Nik curled up the papers and tucked them back in his pocket as he looked up at an unfamiliar orange-and-black striped head. “Excuse me?”

The feline form bowed before him, dressed in a patched and many-pocketed brown cloak. “Farrel of Downsing, m’lord. You wouldn’t remember me – I couldn’t learn to read, and ten years ago m’ parents brought me to you for a miracle. Which you provided, m’lord.”

Frowning in thought, Nikola contemplated the greatcat. He’d met tens of thousands of petitioners over the course of his life, and he always left a bigger impression on their lives than they did on his. Rather the point of the Code, that. Still – orange and black, couldn’t read – “You were a kitten then? Seven or eight? Mother had your coloration but a great white splash over her forehead and nose?”

Downsing rocked out of his bow to sit back on his haunches, surprised. “Yes, Lord Nikola.”

The blond man gave him a fond smile. “I remember. A little demon possessed you, turning all the letters around in your head. You were scared to let it go, but your mother said it’d poison you forever if you didn’t.”

The greatcat dropped his mouth open in mimicry of a human smile, folding his forepaws to rest on the ground and put his head below Nik’s again. “And you promised it wouldn’t hurt.”

“And the Savior shooed it right off. I had to tell you it was over twice before you’d believe that was it. And how is your reading now, Fel Downsing?”

Downsing’s whiskers flared with pride. “Just wrote m’ clerk’s exam last week.”

Nik gave a startled laugh. “Did you truly?”

“Yessir. Haven’t been able to get enough of letters ever since they stopped squirming on me.” He paused, then added self-consciously, “Thank you, sir.”

Nik waved off the thanks, smiling. “The hard work was all yours. Well done, Fel Downsing. Well done.” Nik spread his arms over the back of the bench. “I’m surprised you recognized me. I should think I’ve changed a little since I was thirteen.”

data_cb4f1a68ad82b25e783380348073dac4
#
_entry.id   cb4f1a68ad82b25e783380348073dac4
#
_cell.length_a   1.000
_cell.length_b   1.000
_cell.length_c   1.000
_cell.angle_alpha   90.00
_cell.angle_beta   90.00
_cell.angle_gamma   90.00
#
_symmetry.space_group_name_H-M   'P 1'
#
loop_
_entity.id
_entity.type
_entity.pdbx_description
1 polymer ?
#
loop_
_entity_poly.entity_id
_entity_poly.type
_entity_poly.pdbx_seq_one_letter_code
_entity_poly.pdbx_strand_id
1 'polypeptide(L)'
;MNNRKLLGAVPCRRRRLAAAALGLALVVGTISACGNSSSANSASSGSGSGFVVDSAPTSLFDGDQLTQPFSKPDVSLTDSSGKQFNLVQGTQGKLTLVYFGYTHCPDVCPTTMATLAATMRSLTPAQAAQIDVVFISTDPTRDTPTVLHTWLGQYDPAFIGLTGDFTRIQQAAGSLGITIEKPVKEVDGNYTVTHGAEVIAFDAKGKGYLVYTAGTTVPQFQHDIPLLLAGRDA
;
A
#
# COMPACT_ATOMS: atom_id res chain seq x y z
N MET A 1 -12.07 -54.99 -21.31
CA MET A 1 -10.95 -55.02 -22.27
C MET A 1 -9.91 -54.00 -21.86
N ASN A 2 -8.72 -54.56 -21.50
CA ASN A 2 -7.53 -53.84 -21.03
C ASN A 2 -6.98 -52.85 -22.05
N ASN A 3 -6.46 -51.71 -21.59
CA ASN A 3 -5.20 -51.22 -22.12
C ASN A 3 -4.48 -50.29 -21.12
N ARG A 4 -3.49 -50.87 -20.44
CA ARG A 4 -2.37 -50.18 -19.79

The greatcat shrugged, ducking his head. “Scent doesn’t change much, m’lord.”

“I’ll take your word on that.” Nik studied the big cat; it was nice to see people his Blessing had helped, and it wasn’t uncommon for people of whom he had no recollection to stop him with heartfelt thanks. Downsing looked like he wanted something more than to express his gratitude, and Nik wasn’t sure if the greatcat had a specific desire that he was reluctant to speak, or if it was some undefined drive that kept the cat by his feet after conversation flagged. Nik debated internally whether to say ‘good day’ and take out the contract again, by way of dismissal.

Before Nik had decided, Downsing excused himself. “I shouldn’t keep you, m’lord. Was on m’ way to visit m’ new niece. M’ sister lives just a couple blocks north of the park.”

Ah. “Congratulations to your sister. I trust the kitten is healthy?”

“Oh, sure.” Downsing didn’t sound sure. “She’s a pawful already. Kinda…quiet, for a new kitten. Though. Probably nothing.”

Indeed. And if it’s not, I see petitioners at my residence from nine to noon every day but Sundays. Nik didn’t speak, and Downsing bobbed his head and turned away. With an inward sigh, Nik stood. I’m not busy now anyway. He drew level with the greatcat in a few quick strides. “Do you imagine your sister would object if I joined you?” Nik asked, in the tone of one asking a favor. “I should like to meet this niece of yours.”

Downsing’s eyes lit, his ears pricking forward. “Oh, no, not at all, m’lord, it’d be an honor. Would you?”


Downsing slowed his long strides to a man’s pace. “Would you like to ride, m’lord? I’ve no seat but—”

Nik shook his head. “No, I need to stretch my legs anyway.”